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Misawa vet takes care of man's best friend

A kiss for the patient

Rachel Hixenbaugh, a Misawa Vet Clinic animal health assistant, gives a kiss to an elderly pug after administering a shot to the animal at Misawa Air Base, Japan, Jan. 18, 2019. (U.S. Air Force photo by 1st Lt. Jeremy Garcia)

Misawa dog-mom poses in front of her favorite animal

Rachel Hixenbaugh, a Misawa Vet Clinic animal health assistant, poses next to a military working dog portrait at the Misawa Veterinary Clinic at Misawa Air Base, Japan, Jan. 17, 2019. She aids in the military working dog’s readiness by providing medical care. (U.S. Air Force photo by 1st Lt. Jeremy Garcia)

A shot for man’s best friend

Rachel Hixenbaugh, a Misawa Vet Clinic animal health assistant, gives a shot to an Airmen’s pug in order to preserve the elderly dog’s health and ability to walk at Misawa Air Base, Japan, Jan. 18, 2019. Hixenbaugh's medical attention allows the dog to continue living a life with reduced physical pain from aging. (U.S. Air Force photo by 1st Lt. Jeremy Garcia)

Poor puppy is afraid to look

Rachel Hixenbaugh, a Misawa Vet Clinic animal health assistant, gives Kiya, an American bulldog, an immunization to make sure the dog remains healthy at Misawa Air Base, Japan, Jan. 18, 2019. Although the American bulldog was initially afraid of the vet clinic, Hixenbaugh offered her love and affection to put the dog at ease. (U.S. Air Force photo by 1st Lt. Jeremy Garcia)

A special treat for the big baby

Rachel Hixenbaugh, a Misawa Vet Clinic animal health assistant, makes Basco, the dog, guess which hand holds the dog treat at Misawa Air Base, Japan, Jan. 18, 2019. Hixenbaugh offered the dog a treat after Basco’s visit to the clinic. (U.S. Air Force photo by 1st Lt. Jeremy Garcia)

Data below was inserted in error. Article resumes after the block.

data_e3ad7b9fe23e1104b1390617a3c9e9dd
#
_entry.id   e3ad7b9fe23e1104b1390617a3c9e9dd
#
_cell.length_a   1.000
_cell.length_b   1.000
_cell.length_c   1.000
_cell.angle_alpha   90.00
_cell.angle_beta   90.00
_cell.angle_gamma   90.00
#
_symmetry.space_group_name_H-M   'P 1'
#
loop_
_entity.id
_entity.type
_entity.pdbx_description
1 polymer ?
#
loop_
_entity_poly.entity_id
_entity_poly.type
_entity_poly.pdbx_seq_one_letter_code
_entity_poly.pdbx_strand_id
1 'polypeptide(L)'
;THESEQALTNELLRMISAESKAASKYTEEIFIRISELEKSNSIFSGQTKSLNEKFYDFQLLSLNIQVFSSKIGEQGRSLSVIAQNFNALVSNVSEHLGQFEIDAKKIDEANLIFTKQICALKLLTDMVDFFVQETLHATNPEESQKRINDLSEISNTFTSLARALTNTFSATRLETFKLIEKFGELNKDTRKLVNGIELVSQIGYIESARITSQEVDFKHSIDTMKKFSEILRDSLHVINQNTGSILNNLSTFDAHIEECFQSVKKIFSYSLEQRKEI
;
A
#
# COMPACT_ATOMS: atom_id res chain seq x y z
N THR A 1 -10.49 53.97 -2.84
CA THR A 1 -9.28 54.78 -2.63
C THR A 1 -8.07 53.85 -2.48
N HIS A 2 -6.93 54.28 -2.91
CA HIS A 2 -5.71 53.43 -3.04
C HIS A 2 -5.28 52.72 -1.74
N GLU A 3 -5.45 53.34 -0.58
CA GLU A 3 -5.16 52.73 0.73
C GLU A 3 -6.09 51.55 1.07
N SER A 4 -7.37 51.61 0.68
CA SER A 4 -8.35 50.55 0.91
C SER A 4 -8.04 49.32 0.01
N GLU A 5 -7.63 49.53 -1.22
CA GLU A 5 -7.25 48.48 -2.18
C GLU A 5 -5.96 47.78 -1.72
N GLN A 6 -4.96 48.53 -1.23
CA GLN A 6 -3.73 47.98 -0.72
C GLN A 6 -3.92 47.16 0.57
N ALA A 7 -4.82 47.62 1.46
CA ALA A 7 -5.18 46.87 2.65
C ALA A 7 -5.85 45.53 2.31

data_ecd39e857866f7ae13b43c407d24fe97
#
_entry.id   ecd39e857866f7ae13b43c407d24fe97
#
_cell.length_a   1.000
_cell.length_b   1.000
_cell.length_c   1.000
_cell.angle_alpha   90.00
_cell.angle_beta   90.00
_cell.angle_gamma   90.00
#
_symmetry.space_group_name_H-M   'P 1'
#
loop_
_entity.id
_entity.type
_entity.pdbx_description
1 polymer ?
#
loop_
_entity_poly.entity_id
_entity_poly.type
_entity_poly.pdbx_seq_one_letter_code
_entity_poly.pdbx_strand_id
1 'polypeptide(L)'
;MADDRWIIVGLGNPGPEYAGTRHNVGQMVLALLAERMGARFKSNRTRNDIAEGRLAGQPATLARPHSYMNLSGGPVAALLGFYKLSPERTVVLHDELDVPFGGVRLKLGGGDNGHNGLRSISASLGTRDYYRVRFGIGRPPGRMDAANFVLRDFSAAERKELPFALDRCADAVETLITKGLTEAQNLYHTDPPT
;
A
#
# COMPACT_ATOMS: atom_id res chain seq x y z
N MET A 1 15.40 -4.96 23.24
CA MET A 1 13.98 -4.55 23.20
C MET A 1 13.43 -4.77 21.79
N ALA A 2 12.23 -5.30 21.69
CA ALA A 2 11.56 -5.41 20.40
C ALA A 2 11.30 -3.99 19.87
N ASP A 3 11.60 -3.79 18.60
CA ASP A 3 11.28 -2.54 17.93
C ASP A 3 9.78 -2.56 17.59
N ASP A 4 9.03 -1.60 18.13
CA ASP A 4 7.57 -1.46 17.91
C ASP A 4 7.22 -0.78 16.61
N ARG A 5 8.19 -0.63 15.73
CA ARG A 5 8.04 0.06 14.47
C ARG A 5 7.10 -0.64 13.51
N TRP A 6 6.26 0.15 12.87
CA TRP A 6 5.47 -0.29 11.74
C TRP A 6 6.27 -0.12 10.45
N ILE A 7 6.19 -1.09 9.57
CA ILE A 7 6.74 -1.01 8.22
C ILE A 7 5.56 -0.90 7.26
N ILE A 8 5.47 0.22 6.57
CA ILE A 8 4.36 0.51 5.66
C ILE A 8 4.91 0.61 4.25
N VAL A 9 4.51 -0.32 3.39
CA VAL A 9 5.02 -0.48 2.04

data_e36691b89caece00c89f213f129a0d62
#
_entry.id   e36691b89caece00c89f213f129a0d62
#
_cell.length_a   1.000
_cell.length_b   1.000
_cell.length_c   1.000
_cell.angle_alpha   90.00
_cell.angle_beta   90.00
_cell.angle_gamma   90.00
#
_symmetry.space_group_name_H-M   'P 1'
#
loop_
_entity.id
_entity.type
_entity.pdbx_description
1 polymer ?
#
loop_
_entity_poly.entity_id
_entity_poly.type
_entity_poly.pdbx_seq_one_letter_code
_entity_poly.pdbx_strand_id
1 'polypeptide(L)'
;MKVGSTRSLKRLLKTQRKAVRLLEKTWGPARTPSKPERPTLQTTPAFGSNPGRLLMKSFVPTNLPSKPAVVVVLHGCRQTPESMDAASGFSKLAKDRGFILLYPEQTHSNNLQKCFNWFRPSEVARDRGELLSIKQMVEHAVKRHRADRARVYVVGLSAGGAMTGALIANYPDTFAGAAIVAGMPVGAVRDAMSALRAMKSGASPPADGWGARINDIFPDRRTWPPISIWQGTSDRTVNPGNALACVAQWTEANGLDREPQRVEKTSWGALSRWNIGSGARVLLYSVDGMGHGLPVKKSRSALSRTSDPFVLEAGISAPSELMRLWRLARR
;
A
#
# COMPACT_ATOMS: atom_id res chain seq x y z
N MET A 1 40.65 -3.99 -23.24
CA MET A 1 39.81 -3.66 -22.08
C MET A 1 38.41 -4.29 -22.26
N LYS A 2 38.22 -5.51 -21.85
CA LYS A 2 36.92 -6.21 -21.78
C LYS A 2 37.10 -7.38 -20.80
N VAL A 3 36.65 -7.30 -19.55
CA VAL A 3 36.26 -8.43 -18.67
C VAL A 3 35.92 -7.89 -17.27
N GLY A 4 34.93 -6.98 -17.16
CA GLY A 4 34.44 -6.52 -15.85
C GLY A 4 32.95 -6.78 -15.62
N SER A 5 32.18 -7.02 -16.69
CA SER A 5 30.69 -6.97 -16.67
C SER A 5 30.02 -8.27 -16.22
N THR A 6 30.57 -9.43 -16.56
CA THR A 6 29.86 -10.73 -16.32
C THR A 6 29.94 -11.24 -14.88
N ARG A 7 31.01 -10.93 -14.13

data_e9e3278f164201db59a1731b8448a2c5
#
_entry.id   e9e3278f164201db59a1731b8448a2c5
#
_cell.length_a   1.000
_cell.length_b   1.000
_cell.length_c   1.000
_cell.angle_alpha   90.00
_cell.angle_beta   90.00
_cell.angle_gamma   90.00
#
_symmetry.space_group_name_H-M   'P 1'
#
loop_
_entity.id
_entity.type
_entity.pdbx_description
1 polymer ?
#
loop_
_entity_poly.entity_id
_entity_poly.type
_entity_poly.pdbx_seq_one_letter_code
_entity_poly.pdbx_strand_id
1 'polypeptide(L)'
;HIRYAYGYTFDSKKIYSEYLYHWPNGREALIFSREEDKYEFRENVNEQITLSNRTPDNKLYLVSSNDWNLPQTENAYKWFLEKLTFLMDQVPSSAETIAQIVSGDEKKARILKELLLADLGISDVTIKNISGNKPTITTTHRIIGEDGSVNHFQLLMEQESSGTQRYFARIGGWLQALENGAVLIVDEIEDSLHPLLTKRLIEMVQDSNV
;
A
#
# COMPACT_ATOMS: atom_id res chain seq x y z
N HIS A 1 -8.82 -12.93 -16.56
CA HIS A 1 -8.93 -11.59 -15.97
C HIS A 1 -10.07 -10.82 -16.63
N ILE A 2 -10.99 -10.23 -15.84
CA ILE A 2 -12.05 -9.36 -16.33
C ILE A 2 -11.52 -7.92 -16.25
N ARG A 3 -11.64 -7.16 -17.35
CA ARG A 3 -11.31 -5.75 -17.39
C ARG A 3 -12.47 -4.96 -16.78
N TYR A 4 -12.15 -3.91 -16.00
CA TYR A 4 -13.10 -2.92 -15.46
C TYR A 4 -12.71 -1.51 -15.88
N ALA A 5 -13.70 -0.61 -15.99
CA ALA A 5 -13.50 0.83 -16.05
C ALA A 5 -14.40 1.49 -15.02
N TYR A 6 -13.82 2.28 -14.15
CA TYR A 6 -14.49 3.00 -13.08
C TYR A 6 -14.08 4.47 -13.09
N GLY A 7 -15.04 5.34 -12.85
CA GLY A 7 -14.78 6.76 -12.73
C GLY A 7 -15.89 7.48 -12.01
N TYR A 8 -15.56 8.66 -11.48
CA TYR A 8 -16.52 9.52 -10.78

MISAWA AIR BASE, Japan --

The 35th Security Forces Squadron has 10 military working dogs stationed at Misawa Air Base, aiding in the safety and security for Team Misawa. Just like our Airmen, these dogs have routine medical checkups to ensure they remain fit to fight.

 

Rachel Hixenbaugh, a Misawa Vet Clinic animal health assistant, tends to these dogs, ensuring their health is up to standards.

 

“I love working with animals,” said Hixenbaugh. “It’s really fun and fulfilling for me to work with these patients and keep them as my clientele.”

   

She started at the Misawa Pet Kennel as a volunteer and made her way to the Misawa Vet Clinic in the summer of 2017. This isn't her first time in a clinic, though; she's worked with animals for the past 12 years.  

 

“I missed animals and the medical aspect of taking care of them,” explained Hixenbaugh, as she described her transition from the pet kennel to the vet clinic. “I love participating in the surgeries and dental cleanings for the dogs, and I wanted to educate people on what it took to actually own and care for a pet.”

 

The Hawaii-native explains some people are not prepared for the many responsibilities associated with pet ownership. As a result, she does her best in explaining the needs of different breeds to those considering buying a dog.

   

“She is on top of things, and she’s been a ton of help around the clinic, especially covering noncommissioned officer work when we didn’t have one,” said Capt. Kevin Smith, the Misawa veterinarian. “She’s always willing to jump in and do whatever it takes to help.”

 

Hixenbaugh has a passion for working with all kinds of dogs, but she empathizes with military working dogs because of their potential to be aggressive.

 

These dogs are responsible for detecting explosive ordinance and drugs and conducting perimeter checks with their handlers, which requires them to be disciplined and obedient. 

 

“I really like working with aggressive dogs because most of them are misunderstood,” said Hixenbaugh. “If you actually take the time to work with them and be patient with them, you’ll see a whole other side of the animal you did not know existed.”

 

Hixenbaugh is a pillar of stability for military members and their animals because she has shown them she can be trusted with their pets.

 

“A lot of the families here at Misawa appreciate her as the familiar face,” said Smith. “In the military, things change often, and it’s nice for people to have a vet they know and trust with their animals.”

 

Hixenbaugh dedicates her life to taking care of animals and continues to do so, even when she is not at the clinic; she has 10 animals of her own between her home in Hawaii and here.

 

“There are so many abused and neglected animals, but when we give them attention and love, we see the change,” said Hixenbaugh. “That means a lot to me; there is something about it that’s very healing.”